WARNING: Aboriginal and Torres Strait Islander viewers are warned that the following may contain images, story and voices of deceased, by and about persons. Discretion advised.
8 July 2021 // Allen Mansell
Allan Mansell ( 7 May 1957 - ) is a Senior Tasmanian Aboriginal visual artist who works across print, painting and drawing. Developing his artistic skills as a means of “expressing his Aboriginality and love of the natural world.”
He has lived in many parts of Tasmania including the island communities of the Furneaux group in the Bass Strait. As a child he and his family moved around Tasmania a great deal following seasonal work such as mutton birding, small fruit harvesting and various agricultural work. This was a common experience for Aboriginal children in Tasmania during the 1960’s.
Calling Bruny Island home, he has developed his artistic skills as a means of expressing his Aboriginality and love of the natural world. Before taking up study at the University of Tasmania Allan was employed by Parks & Wildlife Tasmania. He has studied three years of a Bachelor of Fine Arts degree where he majored in print making and studying painting. During this time he exhibited extensively in both collaborative and solo exhibitions.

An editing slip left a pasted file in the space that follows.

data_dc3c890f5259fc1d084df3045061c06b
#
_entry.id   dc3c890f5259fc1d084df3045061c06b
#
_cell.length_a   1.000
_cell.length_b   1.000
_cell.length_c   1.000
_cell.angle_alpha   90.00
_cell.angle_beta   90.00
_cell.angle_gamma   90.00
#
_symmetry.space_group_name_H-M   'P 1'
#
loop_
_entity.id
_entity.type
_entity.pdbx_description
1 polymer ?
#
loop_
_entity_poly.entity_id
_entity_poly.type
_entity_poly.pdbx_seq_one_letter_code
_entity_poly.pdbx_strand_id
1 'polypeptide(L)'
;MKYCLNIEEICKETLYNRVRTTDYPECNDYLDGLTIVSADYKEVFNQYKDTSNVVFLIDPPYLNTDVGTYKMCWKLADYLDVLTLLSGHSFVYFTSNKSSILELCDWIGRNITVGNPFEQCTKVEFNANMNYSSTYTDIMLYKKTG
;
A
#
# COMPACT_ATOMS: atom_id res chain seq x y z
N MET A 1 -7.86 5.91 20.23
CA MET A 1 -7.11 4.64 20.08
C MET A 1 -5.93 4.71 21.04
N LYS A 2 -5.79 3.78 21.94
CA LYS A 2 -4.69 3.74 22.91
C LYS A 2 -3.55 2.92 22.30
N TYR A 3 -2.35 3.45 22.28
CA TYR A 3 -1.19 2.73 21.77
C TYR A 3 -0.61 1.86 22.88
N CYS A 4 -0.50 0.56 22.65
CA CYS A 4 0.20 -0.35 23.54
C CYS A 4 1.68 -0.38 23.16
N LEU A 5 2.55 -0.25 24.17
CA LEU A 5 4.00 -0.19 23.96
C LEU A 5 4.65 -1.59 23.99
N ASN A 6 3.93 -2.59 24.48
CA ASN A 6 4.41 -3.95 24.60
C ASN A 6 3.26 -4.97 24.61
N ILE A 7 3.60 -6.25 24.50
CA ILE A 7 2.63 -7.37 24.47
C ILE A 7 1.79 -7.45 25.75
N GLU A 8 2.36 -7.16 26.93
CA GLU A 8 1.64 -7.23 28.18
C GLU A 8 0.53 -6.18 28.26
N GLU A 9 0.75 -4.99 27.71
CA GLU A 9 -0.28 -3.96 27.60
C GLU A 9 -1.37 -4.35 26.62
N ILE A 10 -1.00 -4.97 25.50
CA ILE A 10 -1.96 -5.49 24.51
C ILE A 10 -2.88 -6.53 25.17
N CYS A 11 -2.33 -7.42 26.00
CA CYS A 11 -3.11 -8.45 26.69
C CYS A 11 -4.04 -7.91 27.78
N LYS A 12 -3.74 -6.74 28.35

A celebrated artist and printmaker whose Tasmanian Aboriginal artwork features Nationally in permanent collections such as the Queensland Art Gallery and has also been sold to collectors around the world.
Most recently, Mansell has teemed up with the Hobart City Council for a 12month conversation installation in Franklin Square is entitled Truth Telling. This temporarily transforms the statue of Colonist William Crowther into a memorial for William Lanne. Dutch-born Crowther was a 19th century naturalist and surgeon and briefly Premier of Tasmania but is also known for mutilating the remains of Tasmanian Aboriginal man William Lanne in the 1860s.
Mansells installation show his head and hands coated in red as he holds an Aboriginal flag in one hand and a saw in the other. Allan has also covered up the text on the statue with an explanation of Crowther’s actions against Lanne.
The artist says this project is a chance for him to be able to rectify past wrongs. “I’m driven by putting the wrongs right and telling the truth of our history,” he said. “I’ve spent all my life battling white bureaucracy and telling the truth of what happened, as it isn’t happening in our schools and libraries.
“Aboriginal people have been fighting all our lives. For our right to be a person. For our rights to our land and our waterways....What happened to Lanne happened to many of our ancestors as they fought to keep their lands. This is the truth of what happened.”